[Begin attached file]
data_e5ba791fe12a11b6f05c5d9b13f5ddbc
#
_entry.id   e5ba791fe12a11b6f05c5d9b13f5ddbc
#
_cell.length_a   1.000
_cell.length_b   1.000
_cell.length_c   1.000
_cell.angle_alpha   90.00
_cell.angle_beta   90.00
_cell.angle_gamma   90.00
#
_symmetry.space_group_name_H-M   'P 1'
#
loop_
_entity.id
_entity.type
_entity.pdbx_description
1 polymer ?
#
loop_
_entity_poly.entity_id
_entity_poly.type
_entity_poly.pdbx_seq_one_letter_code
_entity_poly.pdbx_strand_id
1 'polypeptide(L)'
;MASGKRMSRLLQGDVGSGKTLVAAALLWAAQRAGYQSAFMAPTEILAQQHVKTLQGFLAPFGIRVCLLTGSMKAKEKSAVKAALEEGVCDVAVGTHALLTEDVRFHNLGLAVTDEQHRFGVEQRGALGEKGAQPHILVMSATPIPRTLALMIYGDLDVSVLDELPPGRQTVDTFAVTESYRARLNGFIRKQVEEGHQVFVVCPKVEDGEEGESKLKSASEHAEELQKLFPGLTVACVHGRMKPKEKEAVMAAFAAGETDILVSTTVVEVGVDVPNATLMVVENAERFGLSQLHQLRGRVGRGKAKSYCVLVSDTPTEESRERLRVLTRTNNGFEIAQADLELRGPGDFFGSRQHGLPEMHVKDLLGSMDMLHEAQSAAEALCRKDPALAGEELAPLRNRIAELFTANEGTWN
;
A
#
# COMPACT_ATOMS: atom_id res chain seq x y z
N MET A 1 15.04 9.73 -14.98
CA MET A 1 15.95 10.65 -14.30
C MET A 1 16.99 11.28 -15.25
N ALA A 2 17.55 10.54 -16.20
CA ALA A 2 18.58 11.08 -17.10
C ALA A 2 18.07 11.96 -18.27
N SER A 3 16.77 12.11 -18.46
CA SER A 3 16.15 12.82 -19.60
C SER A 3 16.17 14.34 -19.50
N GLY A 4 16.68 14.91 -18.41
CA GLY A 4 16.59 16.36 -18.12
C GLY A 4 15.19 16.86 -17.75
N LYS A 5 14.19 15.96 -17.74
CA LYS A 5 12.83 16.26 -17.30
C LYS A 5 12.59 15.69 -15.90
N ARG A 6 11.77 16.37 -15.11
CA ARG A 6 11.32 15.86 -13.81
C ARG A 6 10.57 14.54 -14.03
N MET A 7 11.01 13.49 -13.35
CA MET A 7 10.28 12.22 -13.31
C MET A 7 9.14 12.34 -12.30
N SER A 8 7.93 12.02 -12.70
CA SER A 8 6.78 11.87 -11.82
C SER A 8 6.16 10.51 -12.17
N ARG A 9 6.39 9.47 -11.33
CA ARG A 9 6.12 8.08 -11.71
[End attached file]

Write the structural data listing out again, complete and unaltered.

data_e5ba791fe12a11b6f05c5d9b13f5ddbc
#
_entry.id   e5ba791fe12a11b6f05c5d9b13f5ddbc
#
_cell.length_a   1.000
_cell.length_b   1.000
_cell.length_c   1.000
_cell.angle_alpha   90.00
_cell.angle_beta   90.00
_cell.angle_gamma   90.00
#
_symmetry.space_group_name_H-M   'P 1'
#
loop_
_entity.id
_entity.type
_entity.pdbx_description
1 polymer ?
#
loop_
_entity_poly.entity_id
_entity_poly.type
_entity_poly.pdbx_seq_one_letter_code
_entity_poly.pdbx_strand_id
1 'polypeptide(L)'
;MASGKRMSRLLQGDVGSGKTLVAAALLWAAQRAGYQSAFMAPTEILAQQHVKTLQGFLAPFGIRVCLLTGSMKAKEKSAVKAALEEGVCDVAVGTHALLTEDVRFHNLGLAVTDEQHRFGVEQRGALGEKGAQPHILVMSATPIPRTLALMIYGDLDVSVLDELPPGRQTVDTFAVTESYRARLNGFIRKQVEEGHQVFVVCPKVEDGEEGESKLKSASEHAEELQKLFPGLTVACVHGRMKPKEKEAVMAAFAAGETDILVSTTVVEVGVDVPNATLMVVENAERFGLSQLHQLRGRVGRGKAKSYCVLVSDTPTEESRERLRVLTRTNNGFEIAQADLELRGPGDFFGSRQHGLPEMHVKDLLGSMDMLHEAQSAAEALCRKDPALAGEELAPLRNRIAELFTANEGTWN
;
A
#
# COMPACT_ATOMS: atom_id res chain seq x y z
N MET A 1 15.04 9.73 -14.98
CA MET A 1 15.95 10.65 -14.30
C MET A 1 16.99 11.28 -15.25
N ALA A 2 17.55 10.54 -16.20
CA ALA A 2 18.58 11.08 -17.10
C ALA A 2 18.07 11.96 -18.27
N SER A 3 16.77 12.11 -18.46
CA SER A 3 16.15 12.82 -19.60
C SER A 3 16.17 14.34 -19.50
N GLY A 4 16.68 14.91 -18.41
CA GLY A 4 16.59 16.36 -18.12
C GLY A 4 15.19 16.86 -17.75
N LYS A 5 14.19 15.96 -17.74
CA LYS A 5 12.83 16.26 -17.30
C LYS A 5 12.59 15.69 -15.90
N ARG A 6 11.77 16.37 -15.11
CA ARG A 6 11.32 15.86 -13.81
C ARG A 6 10.57 14.54 -14.03
N MET A 7 11.01 13.49 -13.35
CA MET A 7 10.28 12.22 -13.31
C MET A 7 9.14 12.34 -12.30
N SER A 8 7.93 12.02 -12.70
CA SER A 8 6.78 11.87 -11.82
C SER A 8 6.16 10.51 -12.17
N ARG A 9 6.39 9.47 -11.33
CA ARG A 9 6.12 8.08 -11.71